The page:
Aquino: Giving up West PH Sea claim ‘political suicide’

Paterno R. Esmaquel II
Aquino: Giving up West PH Sea claim ‘political suicide’
'I don’t think that any Philippine president...can afford to give up any portion of territorial sovereignty,' President Benigno Aquino III tells Time magazine, as the incoming Duterte administration eyes bilateral talks with China on the dispute

MANILA, Philippines – Less than two months before his term ends, President Benigno Aquino III warned that it would be “political suicide” for any Philippine leader to give up the country’s claim on the West Philippine Sea (South China Sea). 

In an interview with Time magazine on May 19, Aquino said: “I try to put myself in others’ shoes: How does any country give up any sovereignty and expect to survive as a government?” (READ: China and next PH president: Tough to push the reset button)

He added: “I don’t think that any Philippine president, or any leader for that matter, can afford to give up any portion of territorial sovereignty. That would be political suicide.”

At the same time, Aquino admitted that tensions in the West Philippine Sea have prompted the Philippines to “insulate” itself “from more interaction” with China. 

He said he thinks China, “in several instances,” is bullying the Philippines, a point he has raised on several occasions. At one point, Aquino even likened China’s behavior in the West Philippine Sea to that of Nazi Germany before the outbreak of World War II.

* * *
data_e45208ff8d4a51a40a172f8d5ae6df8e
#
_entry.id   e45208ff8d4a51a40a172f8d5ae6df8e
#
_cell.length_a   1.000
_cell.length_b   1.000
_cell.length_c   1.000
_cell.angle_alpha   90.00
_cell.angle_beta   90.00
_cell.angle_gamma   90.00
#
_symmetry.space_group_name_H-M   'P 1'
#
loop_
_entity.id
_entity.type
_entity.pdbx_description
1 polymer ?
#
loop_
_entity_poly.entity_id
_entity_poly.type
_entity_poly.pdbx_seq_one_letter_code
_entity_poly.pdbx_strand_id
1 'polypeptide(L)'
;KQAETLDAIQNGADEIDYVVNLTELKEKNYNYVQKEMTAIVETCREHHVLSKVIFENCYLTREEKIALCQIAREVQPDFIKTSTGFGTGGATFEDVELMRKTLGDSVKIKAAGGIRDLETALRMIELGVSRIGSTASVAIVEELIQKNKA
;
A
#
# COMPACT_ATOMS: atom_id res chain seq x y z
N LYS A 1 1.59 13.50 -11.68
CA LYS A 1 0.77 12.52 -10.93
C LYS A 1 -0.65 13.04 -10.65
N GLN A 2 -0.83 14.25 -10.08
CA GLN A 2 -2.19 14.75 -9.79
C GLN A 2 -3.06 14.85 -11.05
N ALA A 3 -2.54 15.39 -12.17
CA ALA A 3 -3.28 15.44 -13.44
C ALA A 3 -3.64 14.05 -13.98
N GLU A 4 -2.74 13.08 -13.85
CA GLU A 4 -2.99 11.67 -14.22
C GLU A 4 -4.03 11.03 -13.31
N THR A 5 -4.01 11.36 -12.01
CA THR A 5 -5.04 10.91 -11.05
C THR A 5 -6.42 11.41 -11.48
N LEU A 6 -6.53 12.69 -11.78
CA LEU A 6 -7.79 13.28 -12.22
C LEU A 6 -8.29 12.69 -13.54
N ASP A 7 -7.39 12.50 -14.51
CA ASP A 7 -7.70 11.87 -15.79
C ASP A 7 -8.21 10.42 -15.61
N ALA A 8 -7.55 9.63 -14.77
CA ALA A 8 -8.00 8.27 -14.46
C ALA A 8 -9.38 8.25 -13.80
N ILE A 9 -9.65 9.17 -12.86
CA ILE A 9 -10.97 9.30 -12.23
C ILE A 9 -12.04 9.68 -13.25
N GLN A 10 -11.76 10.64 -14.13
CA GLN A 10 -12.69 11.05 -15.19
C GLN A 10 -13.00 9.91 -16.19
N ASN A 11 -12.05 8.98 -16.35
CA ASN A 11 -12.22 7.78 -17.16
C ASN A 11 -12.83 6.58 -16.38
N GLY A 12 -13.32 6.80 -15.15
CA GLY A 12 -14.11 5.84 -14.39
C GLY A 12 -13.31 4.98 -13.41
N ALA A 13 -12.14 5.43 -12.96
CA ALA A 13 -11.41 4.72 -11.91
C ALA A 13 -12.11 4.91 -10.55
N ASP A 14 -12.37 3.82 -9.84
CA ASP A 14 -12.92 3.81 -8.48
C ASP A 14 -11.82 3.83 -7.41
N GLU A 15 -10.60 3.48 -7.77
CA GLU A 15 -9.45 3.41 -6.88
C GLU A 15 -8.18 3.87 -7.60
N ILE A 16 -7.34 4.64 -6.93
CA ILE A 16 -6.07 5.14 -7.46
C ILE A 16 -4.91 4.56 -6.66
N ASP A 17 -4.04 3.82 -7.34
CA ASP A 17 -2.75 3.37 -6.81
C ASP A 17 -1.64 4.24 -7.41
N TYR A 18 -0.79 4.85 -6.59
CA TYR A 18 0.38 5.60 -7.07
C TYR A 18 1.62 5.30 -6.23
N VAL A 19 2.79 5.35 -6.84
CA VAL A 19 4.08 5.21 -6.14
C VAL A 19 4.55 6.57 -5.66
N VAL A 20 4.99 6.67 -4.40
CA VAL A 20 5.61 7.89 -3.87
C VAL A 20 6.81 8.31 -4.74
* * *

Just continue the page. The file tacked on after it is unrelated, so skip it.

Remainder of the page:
The President said: “Should we push? There is a theory that China will tend to push and if you bend, they will push some more. So we’ve had to weigh so many things. How to not exacerbate the situation. How do you give them enough room so that the idea of loss of face does not happen? It’s a work in progress.”

Aquino made these statements as Davao City Mayor Rodrigo Duterte is poised to become Philippine president by June 30.

Duterte has said he wants friendly relations with China, and prefers bilateral or one-on-one talks with the Asian giant – the latter’s preferrred mode of negotiations over multilateral talks. 

China has refused to participate in the proceedings of the United Nations-backed arbitral tribunal that heard the Philippines’ case against it and said it would not accept its ruling which is expected to be made this month.

In July 2015, Senior Associate Justice Antonio Carpio of the Philippine Supreme Court said the Constitution already bars the next Philippine president from conceding the disputed waters to Beijing. – 

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Paterno R. Esmaquel II

Paterno R. Esmaquel II, news editor of Rappler, specializes in covering religion and foreign affairs. He finished MA Journalism in Ateneo and MSc Asian Studies (Religions in Plural Societies) at RSIS, Singapore. For story ideas or feedback, email